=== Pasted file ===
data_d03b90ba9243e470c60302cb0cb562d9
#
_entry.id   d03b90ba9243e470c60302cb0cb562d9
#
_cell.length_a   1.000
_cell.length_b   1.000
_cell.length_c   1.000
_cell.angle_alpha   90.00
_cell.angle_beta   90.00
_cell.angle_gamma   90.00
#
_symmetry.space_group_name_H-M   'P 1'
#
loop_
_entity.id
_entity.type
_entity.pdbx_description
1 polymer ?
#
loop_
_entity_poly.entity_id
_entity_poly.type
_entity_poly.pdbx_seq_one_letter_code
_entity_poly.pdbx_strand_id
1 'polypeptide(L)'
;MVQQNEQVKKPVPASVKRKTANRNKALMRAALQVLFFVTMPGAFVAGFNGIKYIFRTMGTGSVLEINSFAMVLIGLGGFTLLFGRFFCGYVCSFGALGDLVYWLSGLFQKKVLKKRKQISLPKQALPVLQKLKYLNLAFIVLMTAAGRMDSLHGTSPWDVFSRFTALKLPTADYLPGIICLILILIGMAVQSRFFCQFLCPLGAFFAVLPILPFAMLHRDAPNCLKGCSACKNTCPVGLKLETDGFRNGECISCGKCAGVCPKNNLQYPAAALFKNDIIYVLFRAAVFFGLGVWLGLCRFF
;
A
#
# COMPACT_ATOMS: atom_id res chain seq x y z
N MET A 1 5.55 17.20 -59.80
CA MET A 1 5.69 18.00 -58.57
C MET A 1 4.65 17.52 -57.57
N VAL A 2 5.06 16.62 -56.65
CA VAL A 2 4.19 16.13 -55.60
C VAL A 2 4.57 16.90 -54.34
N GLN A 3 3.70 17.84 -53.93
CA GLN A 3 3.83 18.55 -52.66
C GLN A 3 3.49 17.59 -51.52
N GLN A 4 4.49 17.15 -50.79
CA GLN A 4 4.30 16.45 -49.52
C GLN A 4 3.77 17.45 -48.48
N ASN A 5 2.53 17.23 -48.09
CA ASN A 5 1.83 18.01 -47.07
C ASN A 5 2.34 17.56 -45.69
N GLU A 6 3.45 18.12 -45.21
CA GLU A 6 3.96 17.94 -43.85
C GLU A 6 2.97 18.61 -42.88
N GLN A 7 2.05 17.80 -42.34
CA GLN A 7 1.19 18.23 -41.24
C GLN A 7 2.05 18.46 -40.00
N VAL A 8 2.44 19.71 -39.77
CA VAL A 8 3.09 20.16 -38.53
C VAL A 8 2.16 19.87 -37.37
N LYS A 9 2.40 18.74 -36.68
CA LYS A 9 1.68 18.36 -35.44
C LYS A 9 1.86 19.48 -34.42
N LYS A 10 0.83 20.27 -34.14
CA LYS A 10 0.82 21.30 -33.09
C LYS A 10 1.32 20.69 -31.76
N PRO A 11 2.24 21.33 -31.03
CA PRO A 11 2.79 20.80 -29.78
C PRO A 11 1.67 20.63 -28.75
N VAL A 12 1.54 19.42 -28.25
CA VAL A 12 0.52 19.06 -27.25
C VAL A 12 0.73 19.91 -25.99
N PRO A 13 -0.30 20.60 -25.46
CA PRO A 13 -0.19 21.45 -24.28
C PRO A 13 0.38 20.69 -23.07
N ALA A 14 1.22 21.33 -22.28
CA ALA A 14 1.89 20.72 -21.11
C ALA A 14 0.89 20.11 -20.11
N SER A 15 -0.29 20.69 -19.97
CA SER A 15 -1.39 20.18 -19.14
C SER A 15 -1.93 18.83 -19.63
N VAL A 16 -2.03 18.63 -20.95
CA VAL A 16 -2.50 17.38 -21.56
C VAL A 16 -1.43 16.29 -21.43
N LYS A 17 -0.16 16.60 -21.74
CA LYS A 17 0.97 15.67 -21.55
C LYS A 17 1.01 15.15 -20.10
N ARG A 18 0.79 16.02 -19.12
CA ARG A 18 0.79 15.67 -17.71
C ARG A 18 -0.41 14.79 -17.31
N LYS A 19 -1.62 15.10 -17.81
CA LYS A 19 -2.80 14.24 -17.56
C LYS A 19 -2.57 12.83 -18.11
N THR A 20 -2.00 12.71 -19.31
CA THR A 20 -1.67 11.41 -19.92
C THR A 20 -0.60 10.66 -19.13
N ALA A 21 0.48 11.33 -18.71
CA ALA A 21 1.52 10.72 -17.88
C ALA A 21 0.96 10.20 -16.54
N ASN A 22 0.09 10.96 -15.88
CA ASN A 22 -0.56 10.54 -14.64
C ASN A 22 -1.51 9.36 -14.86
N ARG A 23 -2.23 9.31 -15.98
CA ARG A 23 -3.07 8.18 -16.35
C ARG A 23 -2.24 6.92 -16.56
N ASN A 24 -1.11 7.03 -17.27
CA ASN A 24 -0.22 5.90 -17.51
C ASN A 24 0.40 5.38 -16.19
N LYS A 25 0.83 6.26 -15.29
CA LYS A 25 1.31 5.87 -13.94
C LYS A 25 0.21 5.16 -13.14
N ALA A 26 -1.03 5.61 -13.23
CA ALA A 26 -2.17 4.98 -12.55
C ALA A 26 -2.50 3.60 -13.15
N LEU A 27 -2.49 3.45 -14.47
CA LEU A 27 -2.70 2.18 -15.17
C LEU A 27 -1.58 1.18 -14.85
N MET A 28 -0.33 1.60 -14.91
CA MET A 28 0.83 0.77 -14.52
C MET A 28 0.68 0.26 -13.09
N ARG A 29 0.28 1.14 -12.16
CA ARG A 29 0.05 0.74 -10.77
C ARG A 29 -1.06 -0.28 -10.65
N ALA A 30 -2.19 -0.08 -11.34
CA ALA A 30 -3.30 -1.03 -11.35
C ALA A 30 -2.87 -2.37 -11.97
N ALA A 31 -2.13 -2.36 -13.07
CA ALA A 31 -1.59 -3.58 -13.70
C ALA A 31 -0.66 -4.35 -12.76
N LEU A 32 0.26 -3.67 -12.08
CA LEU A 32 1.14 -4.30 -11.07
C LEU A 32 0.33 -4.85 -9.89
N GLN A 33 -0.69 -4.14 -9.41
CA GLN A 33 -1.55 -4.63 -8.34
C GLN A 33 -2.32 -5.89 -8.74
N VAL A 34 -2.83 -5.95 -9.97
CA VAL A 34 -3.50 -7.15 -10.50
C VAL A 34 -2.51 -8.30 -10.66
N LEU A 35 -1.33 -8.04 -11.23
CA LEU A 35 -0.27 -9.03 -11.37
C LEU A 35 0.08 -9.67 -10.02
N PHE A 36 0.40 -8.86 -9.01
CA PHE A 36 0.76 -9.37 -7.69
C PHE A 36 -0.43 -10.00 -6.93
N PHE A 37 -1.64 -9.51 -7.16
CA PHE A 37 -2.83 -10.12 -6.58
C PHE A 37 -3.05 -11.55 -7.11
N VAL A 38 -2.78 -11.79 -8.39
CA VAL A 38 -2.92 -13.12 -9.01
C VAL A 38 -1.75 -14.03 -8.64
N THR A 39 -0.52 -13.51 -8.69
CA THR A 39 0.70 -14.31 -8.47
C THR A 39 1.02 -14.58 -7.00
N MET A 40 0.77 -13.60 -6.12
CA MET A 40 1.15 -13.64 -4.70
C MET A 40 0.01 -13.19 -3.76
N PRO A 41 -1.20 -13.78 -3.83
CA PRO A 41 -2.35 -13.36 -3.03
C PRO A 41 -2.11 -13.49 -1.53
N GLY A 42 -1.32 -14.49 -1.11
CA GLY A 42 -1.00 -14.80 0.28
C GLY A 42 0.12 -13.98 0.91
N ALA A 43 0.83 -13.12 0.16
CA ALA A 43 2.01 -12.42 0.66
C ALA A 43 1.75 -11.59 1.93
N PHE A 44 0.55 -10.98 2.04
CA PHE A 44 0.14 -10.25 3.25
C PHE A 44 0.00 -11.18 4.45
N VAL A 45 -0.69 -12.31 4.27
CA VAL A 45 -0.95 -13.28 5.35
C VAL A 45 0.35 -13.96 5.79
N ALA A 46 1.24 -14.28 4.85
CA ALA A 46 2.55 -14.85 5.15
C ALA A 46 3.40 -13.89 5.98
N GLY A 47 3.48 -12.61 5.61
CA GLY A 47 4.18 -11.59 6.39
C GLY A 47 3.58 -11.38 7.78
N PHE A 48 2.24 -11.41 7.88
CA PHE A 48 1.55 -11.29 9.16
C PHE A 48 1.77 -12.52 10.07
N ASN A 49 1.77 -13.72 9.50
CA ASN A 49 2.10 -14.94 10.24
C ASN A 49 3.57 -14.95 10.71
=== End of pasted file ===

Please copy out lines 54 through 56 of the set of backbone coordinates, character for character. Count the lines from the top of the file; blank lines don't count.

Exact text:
C VAL A 8 2.16 19.87 -37.37
N LYS A 9 2.40 18.74 -36.68
CA LYS A 9 1.68 18.36 -35.44